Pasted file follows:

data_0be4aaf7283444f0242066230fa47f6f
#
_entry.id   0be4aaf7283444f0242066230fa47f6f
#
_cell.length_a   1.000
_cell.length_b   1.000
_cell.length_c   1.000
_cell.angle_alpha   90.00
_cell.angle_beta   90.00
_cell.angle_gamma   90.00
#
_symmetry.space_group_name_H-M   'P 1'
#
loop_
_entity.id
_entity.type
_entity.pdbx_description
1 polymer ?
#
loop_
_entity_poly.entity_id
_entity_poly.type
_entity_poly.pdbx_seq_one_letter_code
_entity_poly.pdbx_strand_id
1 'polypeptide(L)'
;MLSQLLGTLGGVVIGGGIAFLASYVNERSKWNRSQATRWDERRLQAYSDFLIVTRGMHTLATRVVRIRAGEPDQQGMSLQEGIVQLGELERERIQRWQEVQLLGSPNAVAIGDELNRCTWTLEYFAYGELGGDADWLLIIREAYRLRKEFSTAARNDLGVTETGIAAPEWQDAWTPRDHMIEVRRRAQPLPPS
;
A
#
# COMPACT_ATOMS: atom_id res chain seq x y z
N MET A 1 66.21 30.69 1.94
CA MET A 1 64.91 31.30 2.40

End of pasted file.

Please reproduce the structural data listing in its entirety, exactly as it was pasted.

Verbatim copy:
data_0be4aaf7283444f0242066230fa47f6f
#
_entry.id   0be4aaf7283444f0242066230fa47f6f
#
_cell.length_a   1.000
_cell.length_b   1.000
_cell.length_c   1.000
_cell.angle_alpha   90.00
_cell.angle_beta   90.00
_cell.angle_gamma   90.00
#
_symmetry.space_group_name_H-M   'P 1'
#
loop_
_entity.id
_entity.type
_entity.pdbx_description
1 polymer ?
#
loop_
_entity_poly.entity_id
_entity_poly.type
_entity_poly.pdbx_seq_one_letter_code
_entity_poly.pdbx_strand_id
1 'polypeptide(L)'
;MLSQLLGTLGGVVIGGGIAFLASYVNERSKWNRSQATRWDERRLQAYSDFLIVTRGMHTLATRVVRIRAGEPDQQGMSLQEGIVQLGELERERIQRWQEVQLLGSPNAVAIGDELNRCTWTLEYFAYGELGGDADWLLIIREAYRLRKEFSTAARNDLGVTETGIAAPEWQDAWTPRDHMIEVRRRAQPLPPS
;
A
#
# COMPACT_ATOMS: atom_id res chain seq x y z
N MET A 1 66.21 30.69 1.94
CA MET A 1 64.91 31.30 2.40